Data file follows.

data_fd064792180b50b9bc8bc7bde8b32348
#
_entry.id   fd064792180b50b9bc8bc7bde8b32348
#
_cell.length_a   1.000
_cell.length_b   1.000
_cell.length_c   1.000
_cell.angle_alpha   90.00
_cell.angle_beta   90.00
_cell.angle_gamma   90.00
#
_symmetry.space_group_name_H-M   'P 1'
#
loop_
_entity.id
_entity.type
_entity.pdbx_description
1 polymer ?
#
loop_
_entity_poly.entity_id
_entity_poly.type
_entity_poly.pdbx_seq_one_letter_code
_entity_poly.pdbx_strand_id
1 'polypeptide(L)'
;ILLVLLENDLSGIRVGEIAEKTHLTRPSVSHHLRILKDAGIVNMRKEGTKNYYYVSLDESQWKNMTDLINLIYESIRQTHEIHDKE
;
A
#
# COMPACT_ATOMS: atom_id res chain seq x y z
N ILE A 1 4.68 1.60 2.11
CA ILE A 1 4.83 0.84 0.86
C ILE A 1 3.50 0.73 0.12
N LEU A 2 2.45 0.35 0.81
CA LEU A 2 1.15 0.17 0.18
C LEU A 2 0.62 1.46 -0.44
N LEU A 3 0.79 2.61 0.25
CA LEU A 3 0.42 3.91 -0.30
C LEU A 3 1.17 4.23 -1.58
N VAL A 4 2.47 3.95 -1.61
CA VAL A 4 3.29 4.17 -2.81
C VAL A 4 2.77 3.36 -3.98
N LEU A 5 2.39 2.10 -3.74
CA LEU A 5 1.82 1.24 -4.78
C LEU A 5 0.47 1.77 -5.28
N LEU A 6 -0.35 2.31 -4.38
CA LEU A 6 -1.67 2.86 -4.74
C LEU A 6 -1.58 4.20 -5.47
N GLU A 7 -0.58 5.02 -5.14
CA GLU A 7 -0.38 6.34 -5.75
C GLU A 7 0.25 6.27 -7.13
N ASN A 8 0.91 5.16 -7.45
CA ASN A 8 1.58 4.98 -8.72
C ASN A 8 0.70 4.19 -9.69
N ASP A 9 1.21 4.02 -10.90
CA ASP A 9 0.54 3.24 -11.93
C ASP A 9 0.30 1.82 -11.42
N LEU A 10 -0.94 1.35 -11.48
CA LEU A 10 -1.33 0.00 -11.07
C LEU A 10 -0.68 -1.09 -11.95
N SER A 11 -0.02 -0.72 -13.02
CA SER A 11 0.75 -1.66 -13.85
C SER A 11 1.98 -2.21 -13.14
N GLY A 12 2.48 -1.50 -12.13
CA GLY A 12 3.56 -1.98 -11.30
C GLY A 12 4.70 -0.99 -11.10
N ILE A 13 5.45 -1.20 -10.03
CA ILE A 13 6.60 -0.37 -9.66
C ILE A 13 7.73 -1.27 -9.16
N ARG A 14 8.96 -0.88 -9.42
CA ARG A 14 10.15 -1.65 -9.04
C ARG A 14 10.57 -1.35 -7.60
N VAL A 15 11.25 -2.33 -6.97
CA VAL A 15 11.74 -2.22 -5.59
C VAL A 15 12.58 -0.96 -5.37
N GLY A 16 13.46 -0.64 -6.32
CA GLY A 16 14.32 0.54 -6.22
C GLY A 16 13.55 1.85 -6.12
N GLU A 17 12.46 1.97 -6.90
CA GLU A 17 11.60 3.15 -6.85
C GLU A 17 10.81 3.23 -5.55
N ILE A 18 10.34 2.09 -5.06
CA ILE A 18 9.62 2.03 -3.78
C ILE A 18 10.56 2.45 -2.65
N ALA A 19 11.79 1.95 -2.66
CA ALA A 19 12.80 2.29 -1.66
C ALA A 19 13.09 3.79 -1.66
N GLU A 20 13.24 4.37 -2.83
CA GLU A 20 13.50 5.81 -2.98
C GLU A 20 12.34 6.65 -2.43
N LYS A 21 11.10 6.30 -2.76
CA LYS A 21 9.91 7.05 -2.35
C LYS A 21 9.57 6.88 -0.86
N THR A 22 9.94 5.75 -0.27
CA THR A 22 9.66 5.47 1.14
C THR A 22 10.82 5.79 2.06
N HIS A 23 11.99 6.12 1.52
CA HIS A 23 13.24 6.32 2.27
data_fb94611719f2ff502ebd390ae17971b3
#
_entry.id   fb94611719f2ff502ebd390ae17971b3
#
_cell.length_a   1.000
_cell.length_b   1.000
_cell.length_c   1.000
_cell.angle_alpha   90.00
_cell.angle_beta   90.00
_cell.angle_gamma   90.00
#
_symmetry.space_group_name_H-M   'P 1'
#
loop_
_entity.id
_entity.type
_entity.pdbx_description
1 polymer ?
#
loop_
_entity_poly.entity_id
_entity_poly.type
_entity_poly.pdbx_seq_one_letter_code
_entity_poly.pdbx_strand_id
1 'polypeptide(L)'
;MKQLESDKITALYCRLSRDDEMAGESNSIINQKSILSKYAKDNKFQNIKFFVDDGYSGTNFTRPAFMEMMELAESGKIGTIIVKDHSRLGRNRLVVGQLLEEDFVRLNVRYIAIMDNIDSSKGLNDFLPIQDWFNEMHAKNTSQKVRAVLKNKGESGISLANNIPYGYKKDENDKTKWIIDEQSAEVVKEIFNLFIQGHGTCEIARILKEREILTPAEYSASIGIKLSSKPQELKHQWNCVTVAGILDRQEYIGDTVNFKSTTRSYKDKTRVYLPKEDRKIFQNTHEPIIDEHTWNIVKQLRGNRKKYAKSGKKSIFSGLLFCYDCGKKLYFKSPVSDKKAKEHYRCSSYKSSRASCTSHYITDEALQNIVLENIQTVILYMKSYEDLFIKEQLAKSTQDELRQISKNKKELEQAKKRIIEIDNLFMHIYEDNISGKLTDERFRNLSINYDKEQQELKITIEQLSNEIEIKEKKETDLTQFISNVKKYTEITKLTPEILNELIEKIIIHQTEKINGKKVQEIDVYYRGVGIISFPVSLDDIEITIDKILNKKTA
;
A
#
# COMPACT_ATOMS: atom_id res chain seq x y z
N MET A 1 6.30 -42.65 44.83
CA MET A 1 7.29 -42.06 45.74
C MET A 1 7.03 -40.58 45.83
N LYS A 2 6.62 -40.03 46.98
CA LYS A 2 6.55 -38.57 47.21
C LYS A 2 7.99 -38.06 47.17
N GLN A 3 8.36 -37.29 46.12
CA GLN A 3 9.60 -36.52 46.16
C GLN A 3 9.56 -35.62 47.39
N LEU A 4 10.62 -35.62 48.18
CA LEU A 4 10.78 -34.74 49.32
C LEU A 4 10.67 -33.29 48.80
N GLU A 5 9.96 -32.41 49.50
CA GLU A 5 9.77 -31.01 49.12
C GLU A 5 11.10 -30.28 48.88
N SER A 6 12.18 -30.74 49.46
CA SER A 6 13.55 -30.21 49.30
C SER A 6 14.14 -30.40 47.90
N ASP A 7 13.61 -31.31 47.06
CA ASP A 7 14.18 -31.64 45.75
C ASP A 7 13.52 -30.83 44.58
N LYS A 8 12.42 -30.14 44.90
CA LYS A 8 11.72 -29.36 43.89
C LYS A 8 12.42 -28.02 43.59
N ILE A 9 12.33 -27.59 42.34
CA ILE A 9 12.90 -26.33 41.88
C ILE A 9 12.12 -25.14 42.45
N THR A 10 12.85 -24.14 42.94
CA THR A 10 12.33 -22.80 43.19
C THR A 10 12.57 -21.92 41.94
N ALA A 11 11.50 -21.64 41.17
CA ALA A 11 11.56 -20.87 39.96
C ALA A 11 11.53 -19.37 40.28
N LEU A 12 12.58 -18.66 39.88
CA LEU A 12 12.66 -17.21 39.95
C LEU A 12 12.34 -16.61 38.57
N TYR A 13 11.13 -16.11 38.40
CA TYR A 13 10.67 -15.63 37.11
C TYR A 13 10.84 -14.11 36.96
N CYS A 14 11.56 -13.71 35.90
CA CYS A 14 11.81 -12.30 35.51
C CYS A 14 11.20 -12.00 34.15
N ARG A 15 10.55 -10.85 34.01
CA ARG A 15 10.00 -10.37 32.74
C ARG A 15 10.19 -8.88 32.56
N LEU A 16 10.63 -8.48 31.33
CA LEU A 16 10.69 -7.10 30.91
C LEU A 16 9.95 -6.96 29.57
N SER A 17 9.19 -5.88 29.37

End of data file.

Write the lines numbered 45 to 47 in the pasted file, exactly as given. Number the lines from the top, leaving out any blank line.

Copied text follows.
C LEU A 5 0.47 1.77 -5.28
N LEU A 6 -0.35 2.31 -4.38
CA LEU A 6 -1.67 2.86 -4.74